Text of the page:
There's no way to reduce to zero your risk of picking up some piece of malware while browsing. You need layers of security to keep viruses, Trojans, and botnets at bay—the more layers, the safer your browsing. (Of course, the more layers, the slower your browsing, too, so don't get carried away.)
Much emphasis has been placed on the enhanced security features of the latest versions of the popular browsers. Whether one is any safer than another is anybody's guess, but no browser gives you more ways to thwart a Web-based attack than Firefox via its wealth of security add-ons.
Link checkers add warnings to search results
Search results are often difficult to trust, even when the URL looks familiar. Phishers are adept at planting dangerous links that look like harmless ones. Link checkers provide you with an indication of the trustworthiness of sites before you click their links. (Note that several of the products are available for Internet Explorer as well.)
Some of the programs, such as McAfee's SiteAdvisor, give the thumbs-up or thumbs-down based on a single company's research. Web of Trust (WOT) bases its recommendations on the collective intelligence of a network of volunteers. LinkExtend is a link-check aggregator that combines the analyses of eight different services.
While the recommendations of link checkers are helpful in identifying safe sites, you can't take their yeas and nays as gospel. For example, sites that offer downloads of system utilities may be flagged as dangerous because the programs require access to the operating system and thus could do major damage in the wrong hands.
Track the trackers
You know popular Web sites download software that tracks your activities on their sites, but do you know who's doing the tracking? Find out with the Ghostery add-on that pops up the names of the trackers as the page opens. The program puts a small "ghost" icon in the bottom-right corner of the Firefox window that turns orange when trackers are present. Click the link that appears to the right of the icon to find out more about the trackers and block them individually or entirely.
View encryption specs
When you open an encrypted Web page, a lock icon appears in the bottom-right corner of the Firefox window and the URL in the address bar begins with "https." But there's more than one form of encryption, and knowing which type and strength of encryption in use can be handy.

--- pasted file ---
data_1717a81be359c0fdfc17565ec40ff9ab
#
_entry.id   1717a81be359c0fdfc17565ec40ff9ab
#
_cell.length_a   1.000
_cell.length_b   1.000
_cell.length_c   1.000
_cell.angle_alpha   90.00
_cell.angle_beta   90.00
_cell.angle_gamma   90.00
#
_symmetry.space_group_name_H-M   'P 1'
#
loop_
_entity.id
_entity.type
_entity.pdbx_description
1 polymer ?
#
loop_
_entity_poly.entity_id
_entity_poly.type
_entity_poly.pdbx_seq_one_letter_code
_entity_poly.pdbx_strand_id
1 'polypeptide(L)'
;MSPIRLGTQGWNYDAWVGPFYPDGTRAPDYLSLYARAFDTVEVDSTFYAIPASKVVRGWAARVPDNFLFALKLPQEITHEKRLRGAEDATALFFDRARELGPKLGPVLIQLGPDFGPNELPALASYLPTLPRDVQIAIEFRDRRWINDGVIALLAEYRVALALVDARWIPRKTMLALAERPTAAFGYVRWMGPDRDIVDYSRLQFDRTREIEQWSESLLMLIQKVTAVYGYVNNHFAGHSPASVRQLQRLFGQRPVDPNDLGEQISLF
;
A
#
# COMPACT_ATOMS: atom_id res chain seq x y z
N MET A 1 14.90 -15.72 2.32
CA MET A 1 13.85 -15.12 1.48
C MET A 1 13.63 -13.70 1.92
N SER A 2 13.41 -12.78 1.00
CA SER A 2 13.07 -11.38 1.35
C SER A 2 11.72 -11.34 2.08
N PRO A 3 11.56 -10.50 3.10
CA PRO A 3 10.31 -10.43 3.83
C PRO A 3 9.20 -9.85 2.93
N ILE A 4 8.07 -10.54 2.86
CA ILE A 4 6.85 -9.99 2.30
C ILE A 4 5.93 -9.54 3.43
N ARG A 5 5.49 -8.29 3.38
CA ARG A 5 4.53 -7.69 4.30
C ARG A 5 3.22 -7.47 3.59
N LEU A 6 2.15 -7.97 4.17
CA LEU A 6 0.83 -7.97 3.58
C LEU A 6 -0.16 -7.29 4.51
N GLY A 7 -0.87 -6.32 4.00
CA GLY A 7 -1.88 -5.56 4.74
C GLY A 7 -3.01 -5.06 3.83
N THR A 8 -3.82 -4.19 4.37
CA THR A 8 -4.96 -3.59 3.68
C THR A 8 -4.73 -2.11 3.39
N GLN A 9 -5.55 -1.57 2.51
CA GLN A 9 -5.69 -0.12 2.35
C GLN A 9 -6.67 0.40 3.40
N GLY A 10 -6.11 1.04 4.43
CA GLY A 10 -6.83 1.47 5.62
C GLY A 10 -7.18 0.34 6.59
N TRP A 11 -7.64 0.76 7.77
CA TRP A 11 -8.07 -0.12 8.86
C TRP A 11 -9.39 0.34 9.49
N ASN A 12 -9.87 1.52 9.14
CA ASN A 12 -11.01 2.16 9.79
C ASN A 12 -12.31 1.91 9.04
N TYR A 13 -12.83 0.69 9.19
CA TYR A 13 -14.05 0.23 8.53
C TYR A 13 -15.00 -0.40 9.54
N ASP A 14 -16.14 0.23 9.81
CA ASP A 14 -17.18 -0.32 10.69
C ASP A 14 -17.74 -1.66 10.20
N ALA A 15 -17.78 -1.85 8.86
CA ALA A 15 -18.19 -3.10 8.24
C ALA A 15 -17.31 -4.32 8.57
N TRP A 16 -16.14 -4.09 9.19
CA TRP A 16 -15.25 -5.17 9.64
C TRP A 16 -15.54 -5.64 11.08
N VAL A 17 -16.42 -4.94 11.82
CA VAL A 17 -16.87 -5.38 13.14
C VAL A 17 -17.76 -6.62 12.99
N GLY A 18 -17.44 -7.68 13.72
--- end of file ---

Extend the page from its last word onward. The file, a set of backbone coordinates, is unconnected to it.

The CipherFox add-on puts in the bottom-right of the Firefox status bar the Secure Sockets Layer/Transport Layer Security (SSL/TLS) cipher and keysize currently in use. Double-clicking the entry opens the CipherFox dialog box, where you can disable RC4 encryption and display partial SSL/TLS. (Note that the developer accepts donations to support the product.)
Take charge of Web password management
Firefox's built-in password manager lets you create a master password and remember passwords for specific sites, but if you want to get serious about managing your passwords, get LastPass, a password manager that provides much more granular control over your sign-ins.
After you download and install the add-on, an icon is placed in the top-right corner of the Firefox window. Click it to open the LastPass menu, which lets you manage your identities, open the LastPass Vault, jump to favorite sites, and generate secure passwords. You can also import or export sign-in IDs, compose and print secure notes, and assign keyboard shortcuts for specific actions.
In addition to Firefox and IE, LastPass is available for Google Chrome and Apple's Safari browsers. LastPass backs up your passwords by storing an encrypted copy on its own servers. And because you can access your passwords via the Internet, you can use LastPass on any Web-connected device, although use of LastPass on an iPhone or other smart phone requires a Premium membership, which costs $1 a month. (You can also put LastPass on a USB thumbdrive for use with Firefox Portable and other portable apps.)